Learning Evangelism from Jesus by Jerram Barrs Quotes
Here’s some quotes from Barr’s helpful book, “Learning Evangelism from Jesus.”
The Christian’s calling is never to retreat from the world of unbelievers into an enclave where there are only fellow Christians, nor is it a calling to personal separation, where the only people one knows are fellow believers, for as we see in the Gospels, Jesus lived among those who did not know him.
It is the reality of love in our lives which will be one of the most powerful means of people in the world seeing the beauty of the message of Christ.
All through this age we will be living and working among unbelieving people: people who do not know the Lord; people who do not love him; people who believe very differently from us; people who do not walk in obedience to his laws. However, it is precisely this world to which the Lord sends us; it is such people whom the Lord calls us to live among; and he calls us to reach out to them—whether we want to hear such a calling or not. Even the most surface reading of the New Testament makes it clear that this is the church’s task all through the present age.
Instead of retreating, isolating ourselves, and condemning unbelievers and our culture, Jesus calls us to something very different. He desires that we give ourselves to the understanding of the culture around us; he urges us to stop condemning the world and unbelievers; his passion is for us to listen to his prayer for us, that we might be in the world as he was in the world; he is eager for us to imitate him and to give our lives gladly to love and to serve non-Christians. His desire is that we be like him, and that we commit ourselves to developing intimate relationships with non-Christians.
The point is very simple: one of Jesus’ primary means of communication to unbelievers was asking good questions.
How often Jesus used questions in evangelistic conversation per Gospel:
Francis Schaeffer used to say that if he had only one hour with someone, he would spend 55 minutes asking them questions, and 5 minutes trying to say something that would speak to their situation once he understood a little more about what was going on in their heart and mind.
What is needed is genuine love and concern for the person we are talking to, the readiness to ask questions because we truly desire to know the person, and prayer for the discernment of the Holy Spirit about what questions to ask, and what—and how much—we should try to communicate.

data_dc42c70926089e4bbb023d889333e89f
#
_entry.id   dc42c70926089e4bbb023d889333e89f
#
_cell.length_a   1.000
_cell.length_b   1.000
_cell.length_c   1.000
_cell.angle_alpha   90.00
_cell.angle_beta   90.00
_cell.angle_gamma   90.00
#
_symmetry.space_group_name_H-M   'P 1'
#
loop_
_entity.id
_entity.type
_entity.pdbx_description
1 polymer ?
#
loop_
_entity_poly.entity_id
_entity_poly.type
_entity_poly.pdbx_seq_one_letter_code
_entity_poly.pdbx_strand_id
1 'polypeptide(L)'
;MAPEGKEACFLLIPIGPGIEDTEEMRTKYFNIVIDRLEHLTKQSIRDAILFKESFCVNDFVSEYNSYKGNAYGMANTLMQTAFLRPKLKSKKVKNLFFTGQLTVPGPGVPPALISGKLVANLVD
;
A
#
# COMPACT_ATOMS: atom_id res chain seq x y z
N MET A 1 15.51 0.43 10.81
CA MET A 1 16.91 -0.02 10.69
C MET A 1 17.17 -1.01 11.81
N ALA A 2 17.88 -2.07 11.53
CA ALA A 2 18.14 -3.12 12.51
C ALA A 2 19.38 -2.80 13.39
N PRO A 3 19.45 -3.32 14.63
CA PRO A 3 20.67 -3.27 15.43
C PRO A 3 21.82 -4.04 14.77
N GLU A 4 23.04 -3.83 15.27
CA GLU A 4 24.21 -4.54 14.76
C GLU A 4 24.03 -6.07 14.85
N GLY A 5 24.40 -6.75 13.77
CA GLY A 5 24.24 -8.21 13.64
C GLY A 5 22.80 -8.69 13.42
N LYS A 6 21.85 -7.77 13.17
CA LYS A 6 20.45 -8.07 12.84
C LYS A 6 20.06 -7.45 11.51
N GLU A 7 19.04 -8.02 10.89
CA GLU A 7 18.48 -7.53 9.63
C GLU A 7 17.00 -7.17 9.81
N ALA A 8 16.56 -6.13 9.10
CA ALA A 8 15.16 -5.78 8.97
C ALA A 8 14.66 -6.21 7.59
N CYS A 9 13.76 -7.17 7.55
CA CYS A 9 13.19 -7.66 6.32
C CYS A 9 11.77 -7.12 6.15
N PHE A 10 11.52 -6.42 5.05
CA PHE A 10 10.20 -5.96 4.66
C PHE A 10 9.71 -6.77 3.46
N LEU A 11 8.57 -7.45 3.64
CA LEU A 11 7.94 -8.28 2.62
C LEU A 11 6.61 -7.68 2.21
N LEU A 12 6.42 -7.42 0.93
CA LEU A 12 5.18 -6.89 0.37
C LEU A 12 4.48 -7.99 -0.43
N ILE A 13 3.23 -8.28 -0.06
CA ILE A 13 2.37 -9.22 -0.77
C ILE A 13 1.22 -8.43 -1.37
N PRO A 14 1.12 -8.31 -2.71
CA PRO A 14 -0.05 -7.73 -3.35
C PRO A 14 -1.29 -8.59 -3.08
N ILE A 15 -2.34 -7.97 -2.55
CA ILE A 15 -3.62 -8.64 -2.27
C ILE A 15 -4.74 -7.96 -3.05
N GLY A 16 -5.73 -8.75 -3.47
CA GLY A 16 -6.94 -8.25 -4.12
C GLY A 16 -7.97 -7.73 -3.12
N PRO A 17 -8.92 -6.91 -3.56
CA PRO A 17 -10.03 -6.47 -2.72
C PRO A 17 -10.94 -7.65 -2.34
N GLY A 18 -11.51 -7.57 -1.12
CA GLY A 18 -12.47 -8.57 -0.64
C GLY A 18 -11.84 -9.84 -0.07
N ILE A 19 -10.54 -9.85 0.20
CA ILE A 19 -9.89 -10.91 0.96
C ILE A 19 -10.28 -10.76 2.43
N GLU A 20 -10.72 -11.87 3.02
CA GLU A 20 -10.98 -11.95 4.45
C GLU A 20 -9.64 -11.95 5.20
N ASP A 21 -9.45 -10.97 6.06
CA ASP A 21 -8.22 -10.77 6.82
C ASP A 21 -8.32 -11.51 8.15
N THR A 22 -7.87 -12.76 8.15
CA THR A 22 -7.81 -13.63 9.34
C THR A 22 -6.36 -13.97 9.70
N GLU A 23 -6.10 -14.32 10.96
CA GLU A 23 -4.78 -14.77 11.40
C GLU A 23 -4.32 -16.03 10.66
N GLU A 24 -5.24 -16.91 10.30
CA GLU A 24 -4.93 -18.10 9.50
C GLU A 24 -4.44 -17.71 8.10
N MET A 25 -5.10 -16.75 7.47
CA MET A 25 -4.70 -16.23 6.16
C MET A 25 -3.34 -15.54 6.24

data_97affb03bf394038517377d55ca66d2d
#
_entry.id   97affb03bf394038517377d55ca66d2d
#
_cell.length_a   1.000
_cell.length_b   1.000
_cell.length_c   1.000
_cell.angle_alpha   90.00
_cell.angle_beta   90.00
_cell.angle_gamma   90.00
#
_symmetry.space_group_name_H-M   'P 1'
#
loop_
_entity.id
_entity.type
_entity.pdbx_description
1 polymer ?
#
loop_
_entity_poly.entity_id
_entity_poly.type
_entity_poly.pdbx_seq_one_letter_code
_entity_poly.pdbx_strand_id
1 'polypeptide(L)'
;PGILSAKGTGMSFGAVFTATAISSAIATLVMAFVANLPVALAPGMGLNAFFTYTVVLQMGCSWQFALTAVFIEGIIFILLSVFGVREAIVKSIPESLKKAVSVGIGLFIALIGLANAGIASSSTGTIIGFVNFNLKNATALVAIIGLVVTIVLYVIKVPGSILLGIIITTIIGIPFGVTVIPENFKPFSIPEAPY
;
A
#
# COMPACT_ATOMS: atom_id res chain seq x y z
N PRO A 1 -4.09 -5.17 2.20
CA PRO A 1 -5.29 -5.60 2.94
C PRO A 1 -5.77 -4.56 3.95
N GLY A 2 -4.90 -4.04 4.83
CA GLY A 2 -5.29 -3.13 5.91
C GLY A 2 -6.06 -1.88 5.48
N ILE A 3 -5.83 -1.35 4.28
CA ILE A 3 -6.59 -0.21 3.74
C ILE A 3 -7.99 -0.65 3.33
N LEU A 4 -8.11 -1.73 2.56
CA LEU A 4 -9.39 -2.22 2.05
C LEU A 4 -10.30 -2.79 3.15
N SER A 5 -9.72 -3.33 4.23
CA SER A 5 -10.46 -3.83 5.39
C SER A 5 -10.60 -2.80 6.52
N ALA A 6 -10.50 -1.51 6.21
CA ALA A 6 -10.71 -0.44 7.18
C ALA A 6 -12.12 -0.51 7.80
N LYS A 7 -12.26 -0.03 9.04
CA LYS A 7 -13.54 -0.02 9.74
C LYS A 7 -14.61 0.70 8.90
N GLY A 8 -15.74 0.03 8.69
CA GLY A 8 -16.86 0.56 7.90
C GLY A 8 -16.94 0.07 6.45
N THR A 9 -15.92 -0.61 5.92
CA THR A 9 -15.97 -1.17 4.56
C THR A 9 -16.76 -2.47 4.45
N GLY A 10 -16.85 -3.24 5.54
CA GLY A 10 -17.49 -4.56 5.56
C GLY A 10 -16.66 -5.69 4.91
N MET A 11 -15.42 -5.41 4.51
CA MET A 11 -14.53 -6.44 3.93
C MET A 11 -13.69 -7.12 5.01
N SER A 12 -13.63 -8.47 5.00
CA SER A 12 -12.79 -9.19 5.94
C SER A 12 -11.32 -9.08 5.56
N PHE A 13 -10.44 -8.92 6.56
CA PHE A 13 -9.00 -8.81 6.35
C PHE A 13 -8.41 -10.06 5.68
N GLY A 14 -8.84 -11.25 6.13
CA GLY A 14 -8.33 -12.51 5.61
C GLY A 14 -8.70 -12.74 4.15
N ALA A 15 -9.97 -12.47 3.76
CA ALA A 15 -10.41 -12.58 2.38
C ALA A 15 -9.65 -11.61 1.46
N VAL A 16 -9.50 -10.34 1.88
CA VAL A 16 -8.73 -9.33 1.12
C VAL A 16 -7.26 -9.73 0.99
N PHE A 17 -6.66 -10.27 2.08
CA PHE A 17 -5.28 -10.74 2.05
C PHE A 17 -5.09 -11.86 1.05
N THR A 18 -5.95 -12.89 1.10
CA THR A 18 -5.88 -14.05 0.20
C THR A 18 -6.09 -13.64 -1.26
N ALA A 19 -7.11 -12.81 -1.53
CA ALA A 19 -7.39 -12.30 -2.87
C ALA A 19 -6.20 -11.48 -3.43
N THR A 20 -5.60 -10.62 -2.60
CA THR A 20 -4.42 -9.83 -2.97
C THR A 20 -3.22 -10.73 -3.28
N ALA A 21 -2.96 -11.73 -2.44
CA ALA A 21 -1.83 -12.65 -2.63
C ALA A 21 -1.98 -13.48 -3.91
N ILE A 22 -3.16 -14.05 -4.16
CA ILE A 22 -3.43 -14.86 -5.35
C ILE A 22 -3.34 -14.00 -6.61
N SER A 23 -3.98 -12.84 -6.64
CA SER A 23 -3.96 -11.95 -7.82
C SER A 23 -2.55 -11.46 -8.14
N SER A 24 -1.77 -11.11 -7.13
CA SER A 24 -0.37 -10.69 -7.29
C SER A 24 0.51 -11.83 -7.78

Here I need to address in detail one of the issues that many Christians reading this book will find most challenging. We are to imitate Jesus by being intentional about developing intimate fellowship with sinners. This means that we are to make the effort to build such close relationships with unbelievers, regardless of their beliefs or way of life, that we delight to eat and drink at one another’s tables and visit joyfully in one another’s homes. This will mean that we are going to get to know people who are considered by some of our churches to be sinners—the kind of people that God-fearing people should despise.
We might describe the law (i.e., “You should obey these commandments; you should do these good deeds”) as “preparatory school” or “kindergarten,” a necessary precursor to the good news of the forgiveness of sins. Jesus essentially sends Simon to kindergarten, outlining the requirements for pleasing God and listing the acts of love that the woman has done in service to God’s Son. While the gospel (i.e., “There is nothing you have done which can make you acceptable to God; acknowledge your guilt and need and receive the forgiveness of Christ”) is for those who know they are sinners, kindergarten is for those who don’t.
How are we to apply the “kindergarten” principle to people we know who are similar to these upstanding, righteous men of Jesus’ time? 1) We might say that we are to tell the law to any members of religious groups who commit themselves to living by the laws of God and who see their obedience as the foundation and effectual cause of their expectation of eternal life: Jehovah’s Witnesses; Mormons; Orthodox Jews; devout Muslims. 2) Also, perhaps, we should communicate the law to many of our co-belligerents in the Culture War, those who claim to be on the side of “family values” and those who choose a conservative lifestyle. 3) It may well be that we ourselves, and any of our own fellow church members who are confident that we are serving God zealously, ought also to be challenged with God’s commandments, rather than hearing the gospel over and over again with little true understanding.
Without understanding of the law we have no sense of our own sin, and therefore, we have no sense of our need for Christ. As long as we think we are righteous and living a “good Christian life,” as long as we mistakenly believe that we have “been a Christian” all together, we simply are not ready to hear the good news, and so we have no understanding at all of the gospel of Christ.
Basically, and I write this as respectfully as I can, all the religions of this world are forms of “works-righteousness,” the human effort to search for and to please God. But Christians are to make known the one message that is different, the one message that alone can save and transform. Christ did not come to bring religious devotion or spiritual discipline or even an ethical code (though a life of devotion and moral beauty will come as fruits of knowing him). Rather, he came to substitute his moral perfection for our moral failures and to bear our deserved penalty by his death on our behalf.